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Most followed: Serco, Capita, Beowulf, Lloyds. Molins, BAT..

Latest result from the Outsourced Cup: Serco 3 Capita 0.
Reading the smoke signals

In the battle of the outsourcing giants, Serco has comprehensively trounced Capita today.

Most of the big news sources agree that Serco (LON:SRP)  is a turnaround story, and that it is, to use the modern buzz-phrase, gaining traction.

“Serco shares jump 11% as turnaround gains traction”, says the FT.

“Serco narrows losses as turnaround gains traction”, reports the Daily Telegraph.

“Serco shares jump on turnaround hopes”, according to Reuters.

“Serco Group soars as turnaround gains momentum” is the Proactive Investors headline.

The group, which runs all kinds of things that government bodies used to run, such as train services and prisons, sat atop the FTSE 250, with a 16.8% rise after its full-year results.

Meanwhile, Capita (LON:CPI), which makes its money running all kinds of things that government bodies used to run, is lurking in the FTSE 100 cellar, nursing a 5.6% fall.

Unlike the Serco story, the headline item is not so easy to pick out from the admittedly (overly) detailed Capita results statement.

One says the profit is down, another says underlying earnings are up, a third said the shares have fallen on a smaller bid pipeline, which is pretty much the Proactive line.

Among the small caps, Scandinavia-focused iron ore project developer Beowulf Mining (LON:BEM) has seen its shares dive after it announced it would be raising money through a share issue at 3.25p a pop.

Market makers have slashed the mid-market price to 4.4p from last night's closing price of 6.2p.

As discounted share issues go, that's pretty severe but as Beowulf admitted, now is not a good time for the bulk metals industry.

“Low metal prices and a broad lack of confidence has led to an unfavourable environment for exploration and development companies to raise capital and advance with project development,” it said in its statement.

The company has sought to modify its strategy in response to market conditions by seeking to acquire lower risk and potentially high return mineral assets across the Nordic region, which begs the question: what was its strategy before?

The market will undoubtedly turn at some point and the £1.25mln raised by the company, which currently has a market capitalisation of less than £20mln, should buy it some time as it pursues its new direction.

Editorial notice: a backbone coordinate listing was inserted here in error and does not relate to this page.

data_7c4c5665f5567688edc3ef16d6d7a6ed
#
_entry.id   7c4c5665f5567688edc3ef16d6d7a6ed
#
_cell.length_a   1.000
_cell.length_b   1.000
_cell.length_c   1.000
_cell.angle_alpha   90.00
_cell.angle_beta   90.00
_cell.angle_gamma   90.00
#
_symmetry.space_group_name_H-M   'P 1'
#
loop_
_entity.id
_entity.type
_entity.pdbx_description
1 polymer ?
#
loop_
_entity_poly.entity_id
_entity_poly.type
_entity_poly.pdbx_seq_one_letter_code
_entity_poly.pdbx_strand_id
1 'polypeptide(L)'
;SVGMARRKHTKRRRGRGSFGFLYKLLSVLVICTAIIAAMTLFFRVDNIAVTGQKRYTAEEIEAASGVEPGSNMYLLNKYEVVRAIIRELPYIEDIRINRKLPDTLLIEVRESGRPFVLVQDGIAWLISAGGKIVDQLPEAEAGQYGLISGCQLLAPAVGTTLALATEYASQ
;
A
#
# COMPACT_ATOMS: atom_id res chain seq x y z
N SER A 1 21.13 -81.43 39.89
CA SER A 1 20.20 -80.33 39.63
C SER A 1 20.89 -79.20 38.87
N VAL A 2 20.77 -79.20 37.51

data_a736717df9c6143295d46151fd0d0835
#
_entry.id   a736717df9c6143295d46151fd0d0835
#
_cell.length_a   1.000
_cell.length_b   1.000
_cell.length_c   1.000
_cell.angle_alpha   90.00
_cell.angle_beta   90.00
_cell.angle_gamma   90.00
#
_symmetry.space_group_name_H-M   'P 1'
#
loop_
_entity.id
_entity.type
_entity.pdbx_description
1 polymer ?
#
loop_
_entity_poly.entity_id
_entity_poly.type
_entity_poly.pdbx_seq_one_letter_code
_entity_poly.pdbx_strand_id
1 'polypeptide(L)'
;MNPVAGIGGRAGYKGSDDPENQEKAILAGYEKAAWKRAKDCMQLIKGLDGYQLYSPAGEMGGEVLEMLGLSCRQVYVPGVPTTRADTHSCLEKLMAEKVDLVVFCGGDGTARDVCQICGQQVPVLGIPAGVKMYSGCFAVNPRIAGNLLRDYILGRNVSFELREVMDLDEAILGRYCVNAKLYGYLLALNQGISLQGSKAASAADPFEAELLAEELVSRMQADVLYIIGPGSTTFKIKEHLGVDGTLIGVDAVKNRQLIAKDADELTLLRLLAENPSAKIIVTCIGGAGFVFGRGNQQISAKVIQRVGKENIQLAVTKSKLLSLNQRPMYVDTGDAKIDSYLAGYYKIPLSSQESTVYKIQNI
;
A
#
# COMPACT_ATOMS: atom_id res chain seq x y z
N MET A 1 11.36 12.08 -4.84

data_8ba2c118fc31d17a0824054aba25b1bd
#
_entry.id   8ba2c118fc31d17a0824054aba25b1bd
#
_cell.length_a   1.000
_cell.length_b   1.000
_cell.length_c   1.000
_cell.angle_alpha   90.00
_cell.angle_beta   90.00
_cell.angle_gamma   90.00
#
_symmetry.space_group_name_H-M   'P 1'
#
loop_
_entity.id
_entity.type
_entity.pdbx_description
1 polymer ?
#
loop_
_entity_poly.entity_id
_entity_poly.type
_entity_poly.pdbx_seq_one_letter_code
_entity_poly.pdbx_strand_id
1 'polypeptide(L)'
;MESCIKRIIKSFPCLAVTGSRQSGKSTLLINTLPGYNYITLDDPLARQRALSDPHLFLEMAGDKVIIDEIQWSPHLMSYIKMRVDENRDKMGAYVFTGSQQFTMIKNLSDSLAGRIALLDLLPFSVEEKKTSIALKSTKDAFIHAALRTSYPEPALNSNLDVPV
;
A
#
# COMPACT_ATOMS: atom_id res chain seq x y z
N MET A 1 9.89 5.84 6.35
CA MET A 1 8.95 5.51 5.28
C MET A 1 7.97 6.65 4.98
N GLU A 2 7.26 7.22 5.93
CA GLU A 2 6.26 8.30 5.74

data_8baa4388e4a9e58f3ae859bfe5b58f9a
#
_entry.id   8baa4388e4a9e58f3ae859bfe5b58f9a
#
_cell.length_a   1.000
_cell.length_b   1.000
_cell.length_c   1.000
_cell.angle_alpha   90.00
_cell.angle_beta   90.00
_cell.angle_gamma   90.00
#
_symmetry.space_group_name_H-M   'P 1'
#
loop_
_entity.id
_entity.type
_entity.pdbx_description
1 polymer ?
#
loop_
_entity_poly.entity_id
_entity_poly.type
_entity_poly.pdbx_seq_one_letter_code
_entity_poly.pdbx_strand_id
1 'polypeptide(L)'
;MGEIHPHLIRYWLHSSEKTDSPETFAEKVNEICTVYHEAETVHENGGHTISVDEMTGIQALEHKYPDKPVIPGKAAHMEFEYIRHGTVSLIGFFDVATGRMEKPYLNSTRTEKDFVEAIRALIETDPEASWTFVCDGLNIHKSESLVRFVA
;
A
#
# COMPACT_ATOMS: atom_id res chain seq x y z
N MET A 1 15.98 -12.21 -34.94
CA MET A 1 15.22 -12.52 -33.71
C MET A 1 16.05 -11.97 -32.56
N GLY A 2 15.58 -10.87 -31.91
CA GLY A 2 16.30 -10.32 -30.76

When I was a cub reporter, I was told that Molins (LON:MLIN) made those cigarette vending machines you used to see in pubs. It turns out that information was wrong, and it actually makes the machines that make the cigarettes.

There is more to the business than pandering to the needs of nicotine addicts, because the company has been puffing along merrily, judging by the share price performance over the last five years, which shows the shares little changed.

That's even after today's 14.5% fall after the market tried to read the smoke signals in the company's results statement.

“There is currently little sign of an immediate recovery in the tobacco sector, although the order book at the beginning of the year for the instrumentation business was strong,” the company said.

Curiously enough, British American Tobacco (LON:BATS) reported results this morning in which it reported the number of cigarettes sold rose 1.7% year-on-year in the second half of the year, but perhaps it is not selling to the same people as Molins is targeting with its vending machines.

With an underlying pre-tax profit of just £3.8mln, Molins could have done without an exceptional charge of £1.1mln, of which £900,000 related to the company's defined benefit pension schemes.

The divi has been cut from 5.5p in 2014 to 4.0p in respect of 2015, with the group saying it is mindful of the significant rise in the statutory levy payable to the Pension Protection Fund.

Contrast that with Lloyds Banking (LON:LLOY), which has set another £4bn aside for potential claims for payment protection insurance mis-selling, according to its results statement this morning.

Its impairment charges (i.e. write-downs) fell 48% to £568mln, which is good news for the government, which still retains a sizeable stake in the lender, while pension funds will likely be cheering the special dividend of 0.5p that will supplement the full-year pay-out of 2.25p.


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